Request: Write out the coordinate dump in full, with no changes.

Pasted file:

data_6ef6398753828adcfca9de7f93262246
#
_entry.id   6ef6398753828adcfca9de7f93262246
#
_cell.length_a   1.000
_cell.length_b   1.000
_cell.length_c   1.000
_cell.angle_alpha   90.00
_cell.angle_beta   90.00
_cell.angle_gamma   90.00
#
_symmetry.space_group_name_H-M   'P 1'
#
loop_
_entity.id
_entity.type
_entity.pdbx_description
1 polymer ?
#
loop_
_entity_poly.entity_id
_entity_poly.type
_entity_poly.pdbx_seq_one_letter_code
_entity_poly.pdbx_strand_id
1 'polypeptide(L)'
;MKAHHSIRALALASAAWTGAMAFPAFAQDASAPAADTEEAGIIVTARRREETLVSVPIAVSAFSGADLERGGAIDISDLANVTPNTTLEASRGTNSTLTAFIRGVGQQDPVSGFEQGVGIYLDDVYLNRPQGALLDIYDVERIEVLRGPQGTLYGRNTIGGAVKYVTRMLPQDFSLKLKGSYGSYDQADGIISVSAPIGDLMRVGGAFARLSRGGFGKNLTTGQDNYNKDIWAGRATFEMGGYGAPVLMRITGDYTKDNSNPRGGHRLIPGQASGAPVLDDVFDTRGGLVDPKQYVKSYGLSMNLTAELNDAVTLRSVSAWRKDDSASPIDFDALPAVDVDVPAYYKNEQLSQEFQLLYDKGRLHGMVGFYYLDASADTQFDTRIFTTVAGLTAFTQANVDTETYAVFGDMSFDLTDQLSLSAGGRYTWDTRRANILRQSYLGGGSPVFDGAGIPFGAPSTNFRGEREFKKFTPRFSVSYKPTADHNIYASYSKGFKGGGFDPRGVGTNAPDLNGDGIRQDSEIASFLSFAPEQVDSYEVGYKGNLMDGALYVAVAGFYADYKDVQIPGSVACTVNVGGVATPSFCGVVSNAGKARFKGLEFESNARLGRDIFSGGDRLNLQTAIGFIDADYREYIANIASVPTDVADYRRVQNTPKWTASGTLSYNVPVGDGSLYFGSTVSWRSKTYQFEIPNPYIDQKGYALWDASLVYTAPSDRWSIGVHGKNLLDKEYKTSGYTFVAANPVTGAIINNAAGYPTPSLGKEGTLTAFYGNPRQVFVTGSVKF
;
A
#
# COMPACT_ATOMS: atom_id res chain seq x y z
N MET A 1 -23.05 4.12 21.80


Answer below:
data_6ef6398753828adcfca9de7f93262246
#
_entry.id   6ef6398753828adcfca9de7f93262246
#
_cell.length_a   1.000
_cell.length_b   1.000
_cell.length_c   1.000
_cell.angle_alpha   90.00
_cell.angle_beta   90.00
_cell.angle_gamma   90.00
#
_symmetry.space_group_name_H-M   'P 1'
#
loop_
_entity.id
_entity.type
_entity.pdbx_description
1 polymer ?
#
loop_
_entity_poly.entity_id
_entity_poly.type
_entity_poly.pdbx_seq_one_letter_code
_entity_poly.pdbx_strand_id
1 'polypeptide(L)'
;MKAHHSIRALALASAAWTGAMAFPAFAQDASAPAADTEEAGIIVTARRREETLVSVPIAVSAFSGADLERGGAIDISDLANVTPNTTLEASRGTNSTLTAFIRGVGQQDPVSGFEQGVGIYLDDVYLNRPQGALLDIYDVERIEVLRGPQGTLYGRNTIGGAVKYVTRMLPQDFSLKLKGSYGSYDQADGIISVSAPIGDLMRVGGAFARLSRGGFGKNLTTGQDNYNKDIWAGRATFEMGGYGAPVLMRITGDYTKDNSNPRGGHRLIPGQASGAPVLDDVFDTRGGLVDPKQYVKSYGLSMNLTAELNDAVTLRSVSAWRKDDSASPIDFDALPAVDVDVPAYYKNEQLSQEFQLLYDKGRLHGMVGFYYLDASADTQFDTRIFTTVAGLTAFTQANVDTETYAVFGDMSFDLTDQLSLSAGGRYTWDTRRANILRQSYLGGGSPVFDGAGIPFGAPSTNFRGEREFKKFTPRFSVSYKPTADHNIYASYSKGFKGGGFDPRGVGTNAPDLNGDGIRQDSEIASFLSFAPEQVDSYEVGYKGNLMDGALYVAVAGFYADYKDVQIPGSVACTVNVGGVATPSFCGVVSNAGKARFKGLEFESNARLGRDIFSGGDRLNLQTAIGFIDADYREYIANIASVPTDVADYRRVQNTPKWTASGTLSYNVPVGDGSLYFGSTVSWRSKTYQFEIPNPYIDQKGYALWDASLVYTAPSDRWSIGVHGKNLLDKEYKTSGYTFVAANPVTGAIINNAAGYPTPSLGKEGTLTAFYGNPRQVFVTGSVKF
;
A
#
# COMPACT_ATOMS: atom_id res chain seq x y z
N MET A 1 -23.05 4.12 21.80